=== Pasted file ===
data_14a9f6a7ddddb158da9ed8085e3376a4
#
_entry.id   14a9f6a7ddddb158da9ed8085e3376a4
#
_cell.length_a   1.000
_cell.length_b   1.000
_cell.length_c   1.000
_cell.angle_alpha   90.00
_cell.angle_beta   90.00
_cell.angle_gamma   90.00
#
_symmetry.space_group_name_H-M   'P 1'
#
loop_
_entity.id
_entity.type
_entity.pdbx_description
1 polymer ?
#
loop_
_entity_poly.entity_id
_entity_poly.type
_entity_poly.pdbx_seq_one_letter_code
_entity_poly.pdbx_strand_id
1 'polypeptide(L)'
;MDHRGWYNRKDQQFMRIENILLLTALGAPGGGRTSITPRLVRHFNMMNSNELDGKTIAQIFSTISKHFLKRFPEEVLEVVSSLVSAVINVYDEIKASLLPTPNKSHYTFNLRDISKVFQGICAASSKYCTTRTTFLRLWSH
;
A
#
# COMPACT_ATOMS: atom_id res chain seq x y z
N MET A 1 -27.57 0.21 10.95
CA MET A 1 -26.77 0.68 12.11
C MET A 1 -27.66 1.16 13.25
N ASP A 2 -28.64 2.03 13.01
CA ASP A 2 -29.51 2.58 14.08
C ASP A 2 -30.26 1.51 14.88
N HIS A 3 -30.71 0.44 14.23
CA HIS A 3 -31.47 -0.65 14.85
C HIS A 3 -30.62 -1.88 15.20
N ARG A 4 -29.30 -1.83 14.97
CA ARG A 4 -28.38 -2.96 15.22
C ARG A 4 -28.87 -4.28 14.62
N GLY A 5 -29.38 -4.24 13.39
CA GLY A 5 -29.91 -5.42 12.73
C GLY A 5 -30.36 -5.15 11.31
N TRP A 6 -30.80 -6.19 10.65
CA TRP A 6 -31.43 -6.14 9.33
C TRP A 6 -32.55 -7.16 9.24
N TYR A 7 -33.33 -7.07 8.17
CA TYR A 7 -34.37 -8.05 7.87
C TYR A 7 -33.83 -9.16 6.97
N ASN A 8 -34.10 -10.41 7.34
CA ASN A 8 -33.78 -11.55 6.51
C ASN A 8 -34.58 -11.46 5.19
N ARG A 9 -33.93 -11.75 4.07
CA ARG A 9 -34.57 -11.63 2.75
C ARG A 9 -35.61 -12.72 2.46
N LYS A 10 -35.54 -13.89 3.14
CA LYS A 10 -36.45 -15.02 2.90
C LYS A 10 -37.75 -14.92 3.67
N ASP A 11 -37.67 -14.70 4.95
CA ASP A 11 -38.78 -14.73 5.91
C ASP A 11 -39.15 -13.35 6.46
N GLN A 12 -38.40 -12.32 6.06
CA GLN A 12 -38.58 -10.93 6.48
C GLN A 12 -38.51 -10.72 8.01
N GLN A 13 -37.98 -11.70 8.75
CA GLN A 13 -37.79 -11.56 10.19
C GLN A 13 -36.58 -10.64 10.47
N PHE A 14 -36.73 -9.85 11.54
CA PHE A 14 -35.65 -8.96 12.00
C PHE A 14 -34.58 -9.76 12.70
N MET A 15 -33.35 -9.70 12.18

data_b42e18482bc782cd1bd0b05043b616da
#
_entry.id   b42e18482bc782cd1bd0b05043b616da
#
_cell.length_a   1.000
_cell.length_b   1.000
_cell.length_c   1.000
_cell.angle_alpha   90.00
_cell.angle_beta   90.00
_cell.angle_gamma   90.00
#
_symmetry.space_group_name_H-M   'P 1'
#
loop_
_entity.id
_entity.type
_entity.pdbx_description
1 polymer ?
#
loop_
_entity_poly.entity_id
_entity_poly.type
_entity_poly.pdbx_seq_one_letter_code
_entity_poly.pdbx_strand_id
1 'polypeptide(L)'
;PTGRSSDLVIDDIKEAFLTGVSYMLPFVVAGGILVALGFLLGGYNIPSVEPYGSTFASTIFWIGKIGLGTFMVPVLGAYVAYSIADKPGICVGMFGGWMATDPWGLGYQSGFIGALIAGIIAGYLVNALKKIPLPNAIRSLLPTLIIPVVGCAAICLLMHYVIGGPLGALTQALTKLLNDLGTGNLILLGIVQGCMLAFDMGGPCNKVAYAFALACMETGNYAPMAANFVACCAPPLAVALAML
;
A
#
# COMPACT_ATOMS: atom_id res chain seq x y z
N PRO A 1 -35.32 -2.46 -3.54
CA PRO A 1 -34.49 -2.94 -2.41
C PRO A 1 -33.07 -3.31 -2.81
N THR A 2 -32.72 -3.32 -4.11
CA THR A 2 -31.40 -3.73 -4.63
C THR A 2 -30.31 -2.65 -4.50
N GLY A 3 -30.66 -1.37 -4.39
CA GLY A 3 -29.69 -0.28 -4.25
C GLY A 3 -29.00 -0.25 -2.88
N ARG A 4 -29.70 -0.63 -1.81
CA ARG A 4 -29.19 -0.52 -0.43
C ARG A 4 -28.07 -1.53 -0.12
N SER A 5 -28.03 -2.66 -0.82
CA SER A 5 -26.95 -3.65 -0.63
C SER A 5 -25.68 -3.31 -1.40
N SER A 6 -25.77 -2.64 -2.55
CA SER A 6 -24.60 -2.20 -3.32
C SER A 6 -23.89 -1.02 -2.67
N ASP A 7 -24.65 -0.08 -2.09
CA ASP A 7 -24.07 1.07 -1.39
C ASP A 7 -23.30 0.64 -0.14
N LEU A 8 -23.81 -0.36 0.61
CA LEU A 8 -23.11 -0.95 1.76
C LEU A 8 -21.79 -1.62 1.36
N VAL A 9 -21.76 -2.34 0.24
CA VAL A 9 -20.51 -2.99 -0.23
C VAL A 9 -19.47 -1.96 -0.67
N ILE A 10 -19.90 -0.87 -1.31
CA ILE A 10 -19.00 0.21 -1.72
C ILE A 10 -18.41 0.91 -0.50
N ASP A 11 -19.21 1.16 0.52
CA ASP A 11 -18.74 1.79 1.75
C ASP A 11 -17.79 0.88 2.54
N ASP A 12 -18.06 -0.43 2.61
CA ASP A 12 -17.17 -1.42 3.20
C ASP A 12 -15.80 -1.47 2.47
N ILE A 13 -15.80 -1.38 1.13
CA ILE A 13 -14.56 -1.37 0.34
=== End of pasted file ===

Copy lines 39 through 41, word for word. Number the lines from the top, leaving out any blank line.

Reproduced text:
C HIS A 3 -30.62 -1.88 15.20
N ARG A 4 -29.30 -1.83 14.97
CA ARG A 4 -28.38 -2.96 15.22